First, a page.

June 1, 2010
Barrett House, Permaculture design salon
If you wander along Frenchmans road looking for Barrett House, keep your eyes open. It's tucked away on a corner opposite a small park and is an easy place to miss. For members of Permaculture Sydney East attending a design salon there in May, though, Barrett House wasn't so hard to find because they had been there before.
That was for the first of the design salons with Randwick City Council's sustainability education team which is engaging with the community organisation in the design and reconstruction of landscaping around the home of pioneering Australian silent filmmaker, cameraman and director, Walter Franklyn Barrett. Here, in the first 25 years of the Twentieth Century, he cut and edited films such as 'The Breaking of the Drought' and 'A Girl of the Bush' at what was the dawn of Australia's film industry. Those old films can still be seen at various public screenings through the year.
Our first design salon had brought together the local permaculture team and Council staff to outline design criteria for the garden, to discuss the objectives of the project and identify stakeholders, those who might be affected by the project and thus have an interest.
Permaculture Sydney East is one of several community associations practicing permaculture in the Sydney region. Permaculture is a design system for sustainable living focusing on the integrated design of landscapes and buildings. Characteristically, it includes rainwater harvesting and use, renewable energy and food production. In 2008 Permaculture Sydney East was launched at Bowen Library, Maroubra, by Randwick City council's then-mayor, councillor Bruce Notley-Smith, after Eastern Suburbs people had set it up.
The 3-Council Ecological Footprint Project encompasses Randwick, Waverley and Woollahra councils which make up the Sydney city east bioregion. It is managed by Richard Wilson who opened the most recent design salon by explaining how Barrett House has been retrofitted to demonstrate sustainability technologies such as energy efficient renovations, water harvesting for use in the garden and toilet, lighting and materials. It is to enhance that and demonstrate what people could do in their small Eastern Suburbs gardens and courtyards that the joint council-Permaculture Sydney East project has been created.
We were fortunate to have as advisers at the session Archology architect, Terry Bail, and landscape architect, Steve Batley from Sydney Organic Gardens. As well as the Barrett House project, Terry and Steve are involved in the retrofit of Randwick Community Centre for water and energy efficiency and in the construction of the Community Centre's PIG - the Permaculture Interpretive Garden.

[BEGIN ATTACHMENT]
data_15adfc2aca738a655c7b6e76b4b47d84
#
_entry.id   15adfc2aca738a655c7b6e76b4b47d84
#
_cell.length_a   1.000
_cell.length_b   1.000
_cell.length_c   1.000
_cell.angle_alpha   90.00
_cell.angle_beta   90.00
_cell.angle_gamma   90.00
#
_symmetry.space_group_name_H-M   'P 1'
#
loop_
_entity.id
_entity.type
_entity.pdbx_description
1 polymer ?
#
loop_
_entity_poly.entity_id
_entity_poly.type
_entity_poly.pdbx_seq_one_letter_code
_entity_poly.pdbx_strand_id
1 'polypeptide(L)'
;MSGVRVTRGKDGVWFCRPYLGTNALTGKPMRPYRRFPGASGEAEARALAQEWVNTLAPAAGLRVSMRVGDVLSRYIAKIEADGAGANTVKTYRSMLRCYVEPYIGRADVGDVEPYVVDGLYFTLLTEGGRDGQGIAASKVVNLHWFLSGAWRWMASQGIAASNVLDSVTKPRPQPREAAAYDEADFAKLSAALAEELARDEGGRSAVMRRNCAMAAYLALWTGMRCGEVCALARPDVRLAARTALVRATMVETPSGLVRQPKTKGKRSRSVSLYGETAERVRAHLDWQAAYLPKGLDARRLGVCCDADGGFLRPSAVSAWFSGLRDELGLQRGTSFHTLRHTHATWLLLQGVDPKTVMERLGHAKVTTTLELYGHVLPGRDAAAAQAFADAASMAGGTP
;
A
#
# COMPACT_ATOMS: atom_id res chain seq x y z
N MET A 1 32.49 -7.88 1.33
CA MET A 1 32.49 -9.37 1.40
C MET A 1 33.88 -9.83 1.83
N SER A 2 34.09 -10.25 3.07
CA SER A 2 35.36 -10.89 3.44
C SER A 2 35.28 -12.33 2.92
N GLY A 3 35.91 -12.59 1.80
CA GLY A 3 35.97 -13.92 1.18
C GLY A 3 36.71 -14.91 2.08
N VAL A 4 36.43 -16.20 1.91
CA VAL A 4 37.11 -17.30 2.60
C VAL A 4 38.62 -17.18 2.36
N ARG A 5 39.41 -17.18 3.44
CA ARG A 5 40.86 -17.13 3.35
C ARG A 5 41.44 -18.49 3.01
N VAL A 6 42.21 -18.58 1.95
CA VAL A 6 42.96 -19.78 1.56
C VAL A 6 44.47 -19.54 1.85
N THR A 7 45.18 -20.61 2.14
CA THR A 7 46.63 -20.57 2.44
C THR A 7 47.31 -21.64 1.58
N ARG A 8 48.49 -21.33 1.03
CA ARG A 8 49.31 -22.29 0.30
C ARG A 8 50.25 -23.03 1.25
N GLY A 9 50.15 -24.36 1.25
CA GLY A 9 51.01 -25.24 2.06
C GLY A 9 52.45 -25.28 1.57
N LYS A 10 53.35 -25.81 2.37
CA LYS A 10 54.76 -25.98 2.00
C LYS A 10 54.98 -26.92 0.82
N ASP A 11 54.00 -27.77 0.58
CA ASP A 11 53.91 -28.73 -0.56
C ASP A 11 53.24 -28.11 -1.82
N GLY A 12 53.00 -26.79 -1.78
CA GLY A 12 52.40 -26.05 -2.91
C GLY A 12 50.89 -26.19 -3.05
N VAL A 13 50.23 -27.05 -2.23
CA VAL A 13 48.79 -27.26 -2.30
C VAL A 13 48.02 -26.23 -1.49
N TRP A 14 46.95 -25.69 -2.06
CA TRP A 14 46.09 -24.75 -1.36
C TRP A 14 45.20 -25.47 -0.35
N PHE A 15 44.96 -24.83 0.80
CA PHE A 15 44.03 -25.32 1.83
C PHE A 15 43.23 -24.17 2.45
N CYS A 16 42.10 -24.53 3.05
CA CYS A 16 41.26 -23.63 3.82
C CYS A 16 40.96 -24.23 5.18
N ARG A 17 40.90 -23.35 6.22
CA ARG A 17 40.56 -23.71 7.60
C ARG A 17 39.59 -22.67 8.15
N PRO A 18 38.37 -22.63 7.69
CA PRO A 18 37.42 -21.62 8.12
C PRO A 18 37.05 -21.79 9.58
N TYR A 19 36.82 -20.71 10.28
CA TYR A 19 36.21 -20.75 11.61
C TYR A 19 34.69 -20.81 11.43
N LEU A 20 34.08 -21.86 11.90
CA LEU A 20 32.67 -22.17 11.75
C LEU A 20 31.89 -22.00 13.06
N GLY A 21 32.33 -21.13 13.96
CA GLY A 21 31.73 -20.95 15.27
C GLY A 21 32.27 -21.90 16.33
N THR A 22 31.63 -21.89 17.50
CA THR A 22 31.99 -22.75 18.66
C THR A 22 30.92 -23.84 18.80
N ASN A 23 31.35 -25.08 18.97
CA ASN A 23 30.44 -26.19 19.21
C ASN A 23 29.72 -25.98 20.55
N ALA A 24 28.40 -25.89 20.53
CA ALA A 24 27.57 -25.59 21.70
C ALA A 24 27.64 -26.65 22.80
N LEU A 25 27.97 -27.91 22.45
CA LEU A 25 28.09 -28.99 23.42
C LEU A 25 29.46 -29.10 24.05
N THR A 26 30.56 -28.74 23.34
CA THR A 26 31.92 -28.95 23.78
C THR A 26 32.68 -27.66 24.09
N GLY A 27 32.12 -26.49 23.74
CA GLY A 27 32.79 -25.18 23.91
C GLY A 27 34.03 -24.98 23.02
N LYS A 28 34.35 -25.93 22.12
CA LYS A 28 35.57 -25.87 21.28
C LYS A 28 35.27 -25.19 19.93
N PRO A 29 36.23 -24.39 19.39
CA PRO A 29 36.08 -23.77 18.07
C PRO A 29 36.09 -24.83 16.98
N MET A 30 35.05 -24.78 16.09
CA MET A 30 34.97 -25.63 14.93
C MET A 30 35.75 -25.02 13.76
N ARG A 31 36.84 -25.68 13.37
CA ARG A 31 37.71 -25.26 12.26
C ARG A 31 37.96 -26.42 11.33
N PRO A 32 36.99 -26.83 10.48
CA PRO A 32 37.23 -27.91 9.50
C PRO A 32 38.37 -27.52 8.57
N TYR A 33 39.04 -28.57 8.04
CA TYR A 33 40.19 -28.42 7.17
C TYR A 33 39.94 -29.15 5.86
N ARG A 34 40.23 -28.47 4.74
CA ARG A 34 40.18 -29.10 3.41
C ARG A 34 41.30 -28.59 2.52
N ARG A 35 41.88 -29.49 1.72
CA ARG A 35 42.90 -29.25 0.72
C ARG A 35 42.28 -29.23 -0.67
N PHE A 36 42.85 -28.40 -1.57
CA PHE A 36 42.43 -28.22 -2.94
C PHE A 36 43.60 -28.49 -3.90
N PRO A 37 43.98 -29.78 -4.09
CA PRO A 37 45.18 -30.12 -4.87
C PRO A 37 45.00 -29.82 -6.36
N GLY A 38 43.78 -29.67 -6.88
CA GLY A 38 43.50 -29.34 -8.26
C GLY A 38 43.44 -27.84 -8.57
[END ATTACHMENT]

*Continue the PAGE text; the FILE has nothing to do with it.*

To start, we looked at the characteristics of the Barrett House site, exploring sun and shade patterns, drainage and the effect of winds. We then identified opportunities for landscaping which would include edible plants. This will demonstrate how local people can grow some of the food that their families eat.
After the characteristics of a site have been identified, the next stage in design is to work out what it is feasible to have on the site and to develop concept plans that identify the options for the most effective placement of these. This was done and Steve has taken away the concept we produced from which he will design a landscape plan. This he will bring this back to the permaculture team and negotiate changes, if any.
Under Steve's supervision, we will then reconstruct the small garden at the front of Barrett House as well as replanting the raised planter on the street verge facing Frenchmans Road. This already features a young, fruiting lemon tree.
Exploring new relationships with public places
By involving a community organisation in the planning process, Richard and Fiona from Council's sustainability team are offering a rare learning opportunity in the form of a real-world design exercise with all the limitations and opportunities that brings. It offers members of Permaculture Sydney East experience in working with a local government in a way that would improve the group's skills and equip them to work with other councils and institutions in the participatory design of public places. Such opportunities for permaculture groups come all-too-infrequently.
For Council, the Barrett House project trials a participatory approach known as deliberative democracy, a component of urban sustainability often overlooked.
The next time we come together will be to discuss Steve Batley's design for the garden.
...by Russ Grayson, who participated in the design salon.
Find more good ideas
- Barrett House is open to the public to drop-in and browse through the retrofit features on the frist Thursday of the month from 9:30am-12:30pm (bookings not required)
- For upcoming workshops and activities at Barrett house visit the Events section of this website
Walter Franklyn Barrett, pioneering film maker
More on Permaculture
If you have an everyday sustainable story to tell, email 400 words and a photo to firstname.lastname@example.org - receive a solar battery charger for every story published.